Yield per square foot ranged among research participants from 60g/sq. ft. or more to less than 20g/sq. ft., but the average yield per square foot, during the most recent harvests, rested just about in the middle at 39.5g.

Another metric that some cultivators feel is even more important to measure than yield per square foot is yield per watt of light; however fewer measure this than yield per square foot. Two-thirds of respondents (66%) say they measure yield per watt of light; but, again, nearly one third (31%) of those cultivators say that their operations measures this, but that they don’t know what the yield per watt of light was during their most recent harvest.

Thirty percent of cultivators say they don’t measure yield per watt of light at all.

Jacob White of R. Greenleaf Organics LLC in Albuquerque, N.M., says, “We track all of our production by grams per watt of lighting. We add up the total yield of all primary and secondary bud and divide by the number of watts illuminating the room.”

This metric is important to measure, he says, because of New Mexico’s canopy limit. “Because of a restrictive plant count (450 plants total), we must grow larger plants. Because of variation in yield between strains, we have varying amounts of plants in each flowering room to compensate. Comparing rooms in terms of grams per watt allows us to compare apples to apples,” Greenleaf says.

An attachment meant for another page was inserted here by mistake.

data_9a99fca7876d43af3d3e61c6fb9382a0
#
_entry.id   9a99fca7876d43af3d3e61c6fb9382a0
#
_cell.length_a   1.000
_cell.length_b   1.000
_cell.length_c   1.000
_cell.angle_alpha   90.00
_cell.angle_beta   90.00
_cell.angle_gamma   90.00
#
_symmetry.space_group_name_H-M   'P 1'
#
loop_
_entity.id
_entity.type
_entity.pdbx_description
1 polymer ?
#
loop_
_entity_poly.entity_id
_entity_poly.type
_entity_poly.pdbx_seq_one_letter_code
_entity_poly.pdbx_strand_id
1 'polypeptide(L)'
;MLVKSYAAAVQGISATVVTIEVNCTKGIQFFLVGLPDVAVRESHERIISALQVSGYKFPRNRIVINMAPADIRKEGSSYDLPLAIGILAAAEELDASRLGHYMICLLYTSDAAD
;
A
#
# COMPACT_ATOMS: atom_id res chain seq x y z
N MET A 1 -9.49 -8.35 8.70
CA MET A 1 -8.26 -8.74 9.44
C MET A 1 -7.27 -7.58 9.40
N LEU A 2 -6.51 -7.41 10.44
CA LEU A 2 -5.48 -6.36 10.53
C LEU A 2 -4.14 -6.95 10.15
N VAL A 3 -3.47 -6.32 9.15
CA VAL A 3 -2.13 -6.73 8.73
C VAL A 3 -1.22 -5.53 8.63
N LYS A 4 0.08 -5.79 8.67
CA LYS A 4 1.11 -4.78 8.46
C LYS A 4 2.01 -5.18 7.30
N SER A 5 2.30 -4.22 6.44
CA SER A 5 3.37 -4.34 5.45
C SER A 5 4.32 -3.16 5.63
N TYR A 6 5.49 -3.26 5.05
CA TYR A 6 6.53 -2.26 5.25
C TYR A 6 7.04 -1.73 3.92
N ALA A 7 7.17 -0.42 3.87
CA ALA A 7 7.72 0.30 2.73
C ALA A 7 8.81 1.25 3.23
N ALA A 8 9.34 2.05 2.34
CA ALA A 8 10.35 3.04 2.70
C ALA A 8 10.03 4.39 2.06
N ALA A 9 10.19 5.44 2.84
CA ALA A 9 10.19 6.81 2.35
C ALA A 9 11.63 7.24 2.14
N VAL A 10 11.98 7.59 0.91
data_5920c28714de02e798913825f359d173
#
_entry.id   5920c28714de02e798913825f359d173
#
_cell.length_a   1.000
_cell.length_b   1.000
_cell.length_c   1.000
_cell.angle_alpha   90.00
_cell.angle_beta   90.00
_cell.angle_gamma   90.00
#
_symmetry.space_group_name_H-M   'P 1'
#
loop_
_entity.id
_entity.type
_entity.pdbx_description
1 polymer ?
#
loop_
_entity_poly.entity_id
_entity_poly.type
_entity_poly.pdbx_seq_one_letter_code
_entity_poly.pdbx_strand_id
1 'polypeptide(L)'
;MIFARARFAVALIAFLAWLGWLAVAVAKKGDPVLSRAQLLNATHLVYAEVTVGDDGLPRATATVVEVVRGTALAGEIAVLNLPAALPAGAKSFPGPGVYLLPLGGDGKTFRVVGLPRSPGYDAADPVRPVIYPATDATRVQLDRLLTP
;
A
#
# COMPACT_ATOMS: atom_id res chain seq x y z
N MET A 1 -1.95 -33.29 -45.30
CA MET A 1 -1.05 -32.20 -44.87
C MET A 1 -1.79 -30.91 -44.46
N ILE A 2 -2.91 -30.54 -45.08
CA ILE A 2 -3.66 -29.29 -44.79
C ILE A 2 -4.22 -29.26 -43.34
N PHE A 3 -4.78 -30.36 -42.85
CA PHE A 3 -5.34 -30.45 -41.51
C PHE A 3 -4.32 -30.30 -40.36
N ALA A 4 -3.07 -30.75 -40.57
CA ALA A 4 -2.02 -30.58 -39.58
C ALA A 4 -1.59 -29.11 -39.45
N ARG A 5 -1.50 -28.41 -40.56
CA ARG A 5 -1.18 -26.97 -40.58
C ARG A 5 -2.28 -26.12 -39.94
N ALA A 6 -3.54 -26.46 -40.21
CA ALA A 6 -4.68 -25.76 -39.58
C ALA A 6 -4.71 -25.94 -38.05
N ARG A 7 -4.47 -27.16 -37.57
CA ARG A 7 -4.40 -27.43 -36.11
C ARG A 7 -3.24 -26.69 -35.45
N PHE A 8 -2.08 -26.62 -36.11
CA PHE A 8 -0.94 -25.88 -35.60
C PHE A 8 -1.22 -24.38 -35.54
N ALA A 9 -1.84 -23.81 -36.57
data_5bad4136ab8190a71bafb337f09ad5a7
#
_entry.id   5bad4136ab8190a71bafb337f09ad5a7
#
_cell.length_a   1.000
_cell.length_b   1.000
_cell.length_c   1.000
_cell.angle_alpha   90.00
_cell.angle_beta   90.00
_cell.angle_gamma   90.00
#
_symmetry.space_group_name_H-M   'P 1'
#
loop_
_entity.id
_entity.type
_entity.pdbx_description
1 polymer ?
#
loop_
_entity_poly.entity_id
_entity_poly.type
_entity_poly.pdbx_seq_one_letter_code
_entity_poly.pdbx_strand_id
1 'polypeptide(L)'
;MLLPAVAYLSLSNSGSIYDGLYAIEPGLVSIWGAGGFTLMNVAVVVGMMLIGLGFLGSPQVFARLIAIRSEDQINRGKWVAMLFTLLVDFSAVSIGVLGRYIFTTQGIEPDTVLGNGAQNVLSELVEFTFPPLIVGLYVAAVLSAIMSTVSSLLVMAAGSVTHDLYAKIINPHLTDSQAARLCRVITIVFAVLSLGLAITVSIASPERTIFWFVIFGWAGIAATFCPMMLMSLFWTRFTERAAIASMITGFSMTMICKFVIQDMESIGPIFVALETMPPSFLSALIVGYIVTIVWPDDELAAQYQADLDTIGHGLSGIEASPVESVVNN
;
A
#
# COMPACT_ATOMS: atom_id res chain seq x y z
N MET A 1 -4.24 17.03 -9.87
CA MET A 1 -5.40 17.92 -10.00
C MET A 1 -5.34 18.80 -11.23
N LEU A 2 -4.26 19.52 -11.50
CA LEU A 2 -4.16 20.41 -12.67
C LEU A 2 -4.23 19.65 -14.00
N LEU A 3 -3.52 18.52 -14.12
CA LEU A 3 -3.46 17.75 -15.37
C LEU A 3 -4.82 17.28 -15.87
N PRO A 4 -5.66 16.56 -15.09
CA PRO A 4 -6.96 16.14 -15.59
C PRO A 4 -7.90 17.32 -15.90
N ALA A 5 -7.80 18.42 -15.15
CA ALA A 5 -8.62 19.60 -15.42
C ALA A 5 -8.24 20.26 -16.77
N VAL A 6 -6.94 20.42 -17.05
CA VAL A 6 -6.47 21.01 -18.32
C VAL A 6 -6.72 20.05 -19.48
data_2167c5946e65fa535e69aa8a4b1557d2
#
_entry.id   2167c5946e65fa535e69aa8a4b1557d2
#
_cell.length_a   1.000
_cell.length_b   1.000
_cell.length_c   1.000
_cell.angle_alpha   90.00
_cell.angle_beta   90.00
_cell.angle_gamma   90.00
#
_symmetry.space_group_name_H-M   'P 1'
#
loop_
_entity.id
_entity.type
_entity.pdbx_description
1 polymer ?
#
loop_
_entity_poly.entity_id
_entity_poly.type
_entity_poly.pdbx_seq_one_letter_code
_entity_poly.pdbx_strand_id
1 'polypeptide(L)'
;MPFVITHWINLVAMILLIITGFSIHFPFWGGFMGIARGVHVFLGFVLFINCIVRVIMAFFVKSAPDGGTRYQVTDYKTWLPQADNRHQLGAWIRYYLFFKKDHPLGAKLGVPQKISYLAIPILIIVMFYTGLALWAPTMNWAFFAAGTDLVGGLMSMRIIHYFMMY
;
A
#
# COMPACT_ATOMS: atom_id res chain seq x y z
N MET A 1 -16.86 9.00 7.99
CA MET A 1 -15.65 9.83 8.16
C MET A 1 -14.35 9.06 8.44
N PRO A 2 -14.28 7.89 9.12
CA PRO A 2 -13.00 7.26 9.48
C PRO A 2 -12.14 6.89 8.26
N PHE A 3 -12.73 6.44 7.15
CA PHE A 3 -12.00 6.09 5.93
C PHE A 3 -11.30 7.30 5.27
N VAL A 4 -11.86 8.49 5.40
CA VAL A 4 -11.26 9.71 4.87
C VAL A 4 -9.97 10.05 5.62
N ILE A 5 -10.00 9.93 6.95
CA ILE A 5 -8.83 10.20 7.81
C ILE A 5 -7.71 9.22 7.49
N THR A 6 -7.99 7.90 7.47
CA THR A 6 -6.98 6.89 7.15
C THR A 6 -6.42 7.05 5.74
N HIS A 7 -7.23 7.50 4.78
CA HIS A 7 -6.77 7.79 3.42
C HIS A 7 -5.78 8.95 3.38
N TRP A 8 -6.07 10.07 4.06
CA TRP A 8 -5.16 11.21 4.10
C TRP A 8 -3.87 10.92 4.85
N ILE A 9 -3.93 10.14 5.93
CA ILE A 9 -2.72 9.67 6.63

“Over an almost two-year period, we have a historic average of .96 grams per watt,” he says. “Our yields are always improving over time, and over the last six months, we are a little higher at 1.02 grams per watt. In the last 10 harvests, we are averaging even higher at 1.08 grams per watt.”

Casey Connell of Contender Gardens in Spokane, Wash., says Contender also measures yield per watt “for the most part. We keep track to see how we are doing.”

Currently, Contender is yielding “very close to 1 gram per watt,” Connell says.

Romano says The Indoor Garden Shop doesn’t exactly track yield per watt, but that metric is important to have a sense of, if even through more of an estimation. “What we’ll do, given a particular set of plants in bloom, they’ll be under anywhere from two to four 1,000-watt lights. We tend to look at, well, this month we got X number of grams from that setup, and last month we got 10 percent more or less. We just don’t do the calculation. It’s more from the production perspective. If we had 4,000 watts of light, how many grams did we get?” he says.

While Mead says Sound Cannabis hasn’t yet measured yield per watt of light (“We have not had a crop come out with the systems we’re installing right now,” he says), he sees this metric as the most important, as it takes into account energy usage and efficiencies. “The power is the biggest consumable cost,” he says. “Is it going to try to mimic the sun inside? Well, it’s going to cost you. I’m really straying away from all-indoor grows. I’m looking at hybrid buildings.”

Yield/watt of light ranged among participants from less than 1g/W to 3g/W or more, but the average yield per watt, for participants’ most recent harvests, fell at 1.6g/W.